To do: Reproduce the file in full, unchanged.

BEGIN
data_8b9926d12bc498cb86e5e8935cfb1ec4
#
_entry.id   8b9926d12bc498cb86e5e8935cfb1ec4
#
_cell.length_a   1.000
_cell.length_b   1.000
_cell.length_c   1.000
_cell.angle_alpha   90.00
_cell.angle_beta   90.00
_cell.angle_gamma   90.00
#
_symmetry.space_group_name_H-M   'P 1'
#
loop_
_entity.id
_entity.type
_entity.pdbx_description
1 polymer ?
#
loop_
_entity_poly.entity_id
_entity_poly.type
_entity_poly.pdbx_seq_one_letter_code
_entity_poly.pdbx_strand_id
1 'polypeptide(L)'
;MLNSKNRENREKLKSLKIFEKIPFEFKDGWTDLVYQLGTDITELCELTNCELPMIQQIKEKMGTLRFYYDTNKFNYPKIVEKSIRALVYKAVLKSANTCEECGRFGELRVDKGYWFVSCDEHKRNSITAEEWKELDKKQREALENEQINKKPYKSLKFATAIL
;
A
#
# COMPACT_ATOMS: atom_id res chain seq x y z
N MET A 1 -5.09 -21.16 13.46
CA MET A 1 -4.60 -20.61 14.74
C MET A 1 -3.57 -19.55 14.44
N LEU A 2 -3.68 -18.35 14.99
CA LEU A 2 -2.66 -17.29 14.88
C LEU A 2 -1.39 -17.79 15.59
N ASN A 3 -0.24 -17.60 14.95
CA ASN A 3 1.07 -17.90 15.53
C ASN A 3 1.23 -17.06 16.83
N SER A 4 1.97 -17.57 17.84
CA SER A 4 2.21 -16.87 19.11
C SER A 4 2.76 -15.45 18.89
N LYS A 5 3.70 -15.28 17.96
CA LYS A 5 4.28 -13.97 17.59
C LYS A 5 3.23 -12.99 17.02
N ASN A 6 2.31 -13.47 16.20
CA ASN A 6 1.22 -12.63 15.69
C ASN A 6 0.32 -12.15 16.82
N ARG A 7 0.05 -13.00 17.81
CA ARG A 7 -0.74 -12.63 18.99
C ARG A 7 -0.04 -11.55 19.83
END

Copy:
data_8b9926d12bc498cb86e5e8935cfb1ec4
#
_entry.id   8b9926d12bc498cb86e5e8935cfb1ec4
#
_cell.length_a   1.000
_cell.length_b   1.000
_cell.length_c   1.000
_cell.angle_alpha   90.00
_cell.angle_beta   90.00
_cell.angle_gamma   90.00
#
_symmetry.space_group_name_H-M   'P 1'
#
loop_
_entity.id
_entity.type
_entity.pdbx_description
1 polymer ?
#
loop_
_entity_poly.entity_id
_entity_poly.type
_entity_poly.pdbx_seq_one_letter_code
_entity_poly.pdbx_strand_id
1 'polypeptide(L)'
;MLNSKNRENREKLKSLKIFEKIPFEFKDGWTDLVYQLGTDITELCELTNCELPMIQQIKEKMGTLRFYYDTNKFNYPKIVEKSIRALVYKAVLKSANTCEECGRFGELRVDKGYWFVSCDEHKRNSITAEEWKELDKKQREALENEQINKKPYKSLKFATAIL
;
A
#
# COMPACT_ATOMS: atom_id res chain seq x y z
N MET A 1 -5.09 -21.16 13.46
CA MET A 1 -4.60 -20.61 14.74
C MET A 1 -3.57 -19.55 14.44
N LEU A 2 -3.68 -18.35 14.99
CA LEU A 2 -2.66 -17.29 14.88
C LEU A 2 -1.39 -17.79 15.59
N ASN A 3 -0.24 -17.60 14.95
CA ASN A 3 1.07 -17.90 15.53
C ASN A 3 1.23 -17.06 16.83
N SER A 4 1.97 -17.57 17.84
CA SER A 4 2.21 -16.87 19.11
C SER A 4 2.76 -15.45 18.89
N LYS A 5 3.70 -15.28 17.96
CA LYS A 5 4.28 -13.97 17.59
C LYS A 5 3.23 -12.99 17.02
N ASN A 6 2.31 -13.47 16.20
CA ASN A 6 1.22 -12.63 15.69
C ASN A 6 0.32 -12.15 16.82
N ARG A 7 0.05 -13.00 17.81
CA ARG A 7 -0.74 -12.63 18.99
C ARG A 7 -0.04 -11.55 19.83